Sunday, February 27, 2011

Tête-à-Tate


THE OLD TATE MUSEUM 'S MODERNIST ALLURE


It's not required that you wear black when visiting the Tate Museum—the "Tate Britain," the "old Tate." But somehow you look more "right" here in black—this group of lady visitors seemed to know that.

The black and white and chrome with a touch of celadon couldn't be more appropriate for the quick cafe lunch you might choose to have in the hall just outside the cafe doors.

And as you look around you from the above vantage point your eyes rest in the comfort of modernist black and white and chrome.

But if you choose a more lunchy lunch in the museum's fine restaurant the black and white and chrome get a little reprieve from the colorful murals and terracotta floors.

In the more modest cafe, just across the hall, black and white and chrome enjoy absolute rule but for an inner light of robin's egg blue and a sun-yellow sign like a destination.

Thursday, February 24, 2011

Winter Windows: London


WINDOW GARDENS CAN DO A LOT FOR WINTER DOLDRUMS


Window boxes are not the exclusive territory of village cottages or Swiss Alpine chalets. London tries each season to outdo itself in the department of window box creativity, and a walk around Belgravia can be most amusing for the London mini-garden visitor. Why not a single cordyline and two box balls for a bit of style in an empire box complete with corner finials!

This isn't a window but it's a box of pansies—like a holy water font of flowers. You can admire it each time you come home on a foggy winter's night.

Hedges in gardens are never under-planted with flowers in this way as the shorter standing plants would serve to discourage lower hedge growth. But this is a window box and the hedge element is seasonal, if not annual—when it goes thin, you merely throw it away and replant.

London has a mild climate and primroses are happy outside even in the coldest months—they're especially happy to have the interior heat escaping from the window sash to warm their roots.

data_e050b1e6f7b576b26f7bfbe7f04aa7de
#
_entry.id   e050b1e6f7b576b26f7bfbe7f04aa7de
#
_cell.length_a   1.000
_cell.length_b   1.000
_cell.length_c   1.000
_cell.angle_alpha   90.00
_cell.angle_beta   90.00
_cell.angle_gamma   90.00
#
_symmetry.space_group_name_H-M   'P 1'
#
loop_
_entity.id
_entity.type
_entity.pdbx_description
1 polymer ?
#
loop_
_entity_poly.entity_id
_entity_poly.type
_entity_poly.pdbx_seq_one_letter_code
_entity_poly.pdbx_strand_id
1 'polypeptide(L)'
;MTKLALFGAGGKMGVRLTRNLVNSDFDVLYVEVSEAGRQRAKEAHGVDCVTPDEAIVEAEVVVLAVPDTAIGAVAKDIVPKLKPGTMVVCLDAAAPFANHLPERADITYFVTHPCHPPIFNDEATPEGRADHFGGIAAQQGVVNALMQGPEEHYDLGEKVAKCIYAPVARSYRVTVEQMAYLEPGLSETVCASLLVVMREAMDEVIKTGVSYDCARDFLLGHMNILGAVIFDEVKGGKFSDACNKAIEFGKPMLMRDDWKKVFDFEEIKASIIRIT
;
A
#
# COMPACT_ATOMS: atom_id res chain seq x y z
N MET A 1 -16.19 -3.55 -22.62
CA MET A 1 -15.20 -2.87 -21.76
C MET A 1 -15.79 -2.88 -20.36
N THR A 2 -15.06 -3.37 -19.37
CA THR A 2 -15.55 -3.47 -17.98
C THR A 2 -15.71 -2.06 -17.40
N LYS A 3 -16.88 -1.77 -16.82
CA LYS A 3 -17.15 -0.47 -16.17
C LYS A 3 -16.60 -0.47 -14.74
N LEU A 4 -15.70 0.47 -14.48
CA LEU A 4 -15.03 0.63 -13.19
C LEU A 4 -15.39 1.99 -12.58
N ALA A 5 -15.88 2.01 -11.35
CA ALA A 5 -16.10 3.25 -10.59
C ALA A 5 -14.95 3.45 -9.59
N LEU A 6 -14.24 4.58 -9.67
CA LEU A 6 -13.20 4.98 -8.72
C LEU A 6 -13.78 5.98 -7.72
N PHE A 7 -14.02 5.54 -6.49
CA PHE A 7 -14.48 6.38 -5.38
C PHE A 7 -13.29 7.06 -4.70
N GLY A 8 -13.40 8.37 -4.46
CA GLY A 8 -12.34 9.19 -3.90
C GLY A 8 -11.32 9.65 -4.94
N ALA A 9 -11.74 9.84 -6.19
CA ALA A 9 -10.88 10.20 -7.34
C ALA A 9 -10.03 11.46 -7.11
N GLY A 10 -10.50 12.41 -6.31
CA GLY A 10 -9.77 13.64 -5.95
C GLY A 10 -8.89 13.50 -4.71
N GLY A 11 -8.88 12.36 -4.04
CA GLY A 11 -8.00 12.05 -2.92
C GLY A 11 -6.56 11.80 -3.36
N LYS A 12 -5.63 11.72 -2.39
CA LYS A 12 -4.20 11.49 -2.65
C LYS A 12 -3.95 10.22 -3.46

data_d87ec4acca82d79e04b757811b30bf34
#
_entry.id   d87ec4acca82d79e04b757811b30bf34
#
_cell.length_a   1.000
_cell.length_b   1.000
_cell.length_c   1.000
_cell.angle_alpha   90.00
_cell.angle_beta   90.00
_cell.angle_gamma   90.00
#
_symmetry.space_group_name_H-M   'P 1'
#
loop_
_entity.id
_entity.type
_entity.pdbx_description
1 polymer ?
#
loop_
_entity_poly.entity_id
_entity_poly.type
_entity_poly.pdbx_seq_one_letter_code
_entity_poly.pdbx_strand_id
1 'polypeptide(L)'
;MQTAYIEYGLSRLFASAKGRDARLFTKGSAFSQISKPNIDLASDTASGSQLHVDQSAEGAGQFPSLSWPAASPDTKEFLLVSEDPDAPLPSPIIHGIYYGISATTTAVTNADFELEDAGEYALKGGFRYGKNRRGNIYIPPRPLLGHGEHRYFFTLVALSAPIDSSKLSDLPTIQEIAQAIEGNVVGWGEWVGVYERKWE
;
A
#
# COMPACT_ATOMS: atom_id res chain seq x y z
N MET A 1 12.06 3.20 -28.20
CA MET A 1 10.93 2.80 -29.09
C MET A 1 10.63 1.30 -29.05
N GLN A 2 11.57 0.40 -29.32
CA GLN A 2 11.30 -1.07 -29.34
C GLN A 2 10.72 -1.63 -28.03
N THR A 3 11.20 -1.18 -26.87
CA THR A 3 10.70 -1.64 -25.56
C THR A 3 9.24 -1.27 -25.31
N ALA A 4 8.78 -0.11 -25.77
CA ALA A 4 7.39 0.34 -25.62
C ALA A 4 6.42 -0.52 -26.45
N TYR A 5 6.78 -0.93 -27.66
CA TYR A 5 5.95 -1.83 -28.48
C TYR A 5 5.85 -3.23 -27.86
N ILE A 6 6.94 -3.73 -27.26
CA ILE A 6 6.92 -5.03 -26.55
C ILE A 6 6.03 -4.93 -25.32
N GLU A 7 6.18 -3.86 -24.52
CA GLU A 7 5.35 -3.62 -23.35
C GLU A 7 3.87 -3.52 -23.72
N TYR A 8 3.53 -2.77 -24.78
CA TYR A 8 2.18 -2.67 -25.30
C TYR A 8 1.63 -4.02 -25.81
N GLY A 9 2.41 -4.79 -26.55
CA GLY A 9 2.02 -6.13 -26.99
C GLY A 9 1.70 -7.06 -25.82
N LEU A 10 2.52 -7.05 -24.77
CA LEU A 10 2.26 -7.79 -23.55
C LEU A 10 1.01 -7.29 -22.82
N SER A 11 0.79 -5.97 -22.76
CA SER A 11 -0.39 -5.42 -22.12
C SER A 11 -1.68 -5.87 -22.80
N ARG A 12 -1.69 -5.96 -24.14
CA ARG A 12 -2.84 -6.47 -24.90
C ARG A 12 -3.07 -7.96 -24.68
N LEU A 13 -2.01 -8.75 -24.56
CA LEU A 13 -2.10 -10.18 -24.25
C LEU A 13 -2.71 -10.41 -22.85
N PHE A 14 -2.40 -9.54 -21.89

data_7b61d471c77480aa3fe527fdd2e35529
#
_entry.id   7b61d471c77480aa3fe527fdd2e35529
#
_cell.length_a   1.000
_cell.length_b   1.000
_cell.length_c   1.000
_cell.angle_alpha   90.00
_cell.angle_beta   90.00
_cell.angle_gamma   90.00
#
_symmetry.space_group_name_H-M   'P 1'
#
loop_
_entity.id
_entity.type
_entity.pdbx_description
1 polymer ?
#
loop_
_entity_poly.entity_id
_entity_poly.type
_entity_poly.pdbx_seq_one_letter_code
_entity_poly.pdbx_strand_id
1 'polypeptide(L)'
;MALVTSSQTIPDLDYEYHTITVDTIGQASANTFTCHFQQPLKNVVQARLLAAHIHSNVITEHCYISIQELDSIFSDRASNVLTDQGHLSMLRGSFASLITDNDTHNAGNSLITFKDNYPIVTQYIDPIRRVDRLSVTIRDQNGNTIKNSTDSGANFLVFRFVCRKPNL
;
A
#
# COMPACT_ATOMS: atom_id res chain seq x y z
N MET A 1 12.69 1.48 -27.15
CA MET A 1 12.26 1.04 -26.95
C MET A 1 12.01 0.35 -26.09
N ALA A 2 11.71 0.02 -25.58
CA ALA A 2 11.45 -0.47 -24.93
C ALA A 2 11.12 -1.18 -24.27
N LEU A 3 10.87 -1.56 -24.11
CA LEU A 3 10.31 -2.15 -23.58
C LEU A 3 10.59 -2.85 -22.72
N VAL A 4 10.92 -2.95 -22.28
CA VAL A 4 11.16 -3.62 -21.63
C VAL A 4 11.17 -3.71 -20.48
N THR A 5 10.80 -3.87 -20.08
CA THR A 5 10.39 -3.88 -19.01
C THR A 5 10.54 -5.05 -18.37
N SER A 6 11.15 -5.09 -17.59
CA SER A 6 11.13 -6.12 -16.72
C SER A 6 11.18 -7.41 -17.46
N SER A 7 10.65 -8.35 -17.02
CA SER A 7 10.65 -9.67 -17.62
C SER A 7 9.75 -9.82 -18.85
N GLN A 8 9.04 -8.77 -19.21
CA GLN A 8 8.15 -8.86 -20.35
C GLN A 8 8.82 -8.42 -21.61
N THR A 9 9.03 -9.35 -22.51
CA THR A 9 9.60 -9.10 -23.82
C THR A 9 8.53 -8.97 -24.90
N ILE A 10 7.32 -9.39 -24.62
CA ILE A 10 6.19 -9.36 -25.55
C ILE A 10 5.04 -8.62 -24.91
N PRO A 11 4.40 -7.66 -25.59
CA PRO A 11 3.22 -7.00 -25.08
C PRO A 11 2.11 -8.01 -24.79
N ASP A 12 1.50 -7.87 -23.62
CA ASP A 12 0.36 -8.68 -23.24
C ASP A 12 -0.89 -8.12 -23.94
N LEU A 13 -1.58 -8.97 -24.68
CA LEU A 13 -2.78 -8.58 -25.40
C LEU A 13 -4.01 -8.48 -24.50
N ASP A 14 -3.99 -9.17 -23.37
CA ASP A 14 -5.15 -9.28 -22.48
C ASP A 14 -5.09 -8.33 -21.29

What lovely simplicity here, five cones of boxwood in a white cast iron window-mounted cache pot.

Graminaceous plants are all the rage these days thanks to Piet Oudolf—and why not a window box of grasses?

Or of desert plants?

Ivy seems to be the reliable ingredient, so willing to cascade.

And why not throw in a bulb or two?

Or go geometric, a line of box and a line of cyclamen: black and white and black/green!

And your window box doesn't really have to hang below a window to please, does it?

A nicely done window box lends elegance and cheer to a season in which the garden seems to be far from our concerns.

And if it's just bulbs, well we can wait can't we? The new green of rising bulbs is of interest in any state of growth.

Box planters are handsome in porticos as well, especially one so looked after as this!




Tuesday, February 22, 2011

Turner in London


THE IMPERIAL SOFTNESS OF A FAMILIAR VIEW


It was Turner (in part) who brought me to London. And sights like these that you can never see too often. There is already an art to this view before the artist touches it. It's the art of landscape, or of cityscape. There are the materials of the earth here, reformed and recast. There is the sky, not just any, but this London sky. And there is this river.

And the more we think it all seems to have changed since Monet repeatedly painted it, or surely must have changed, the more we believe that time has left it untouched.

And this view reminds us of Turner whose watercolors are on view in a marvelous show called "Watercolor" just opened at the Tate, which presents a vast sampling of watercolor art throughout history and into modern times. Worth the detour.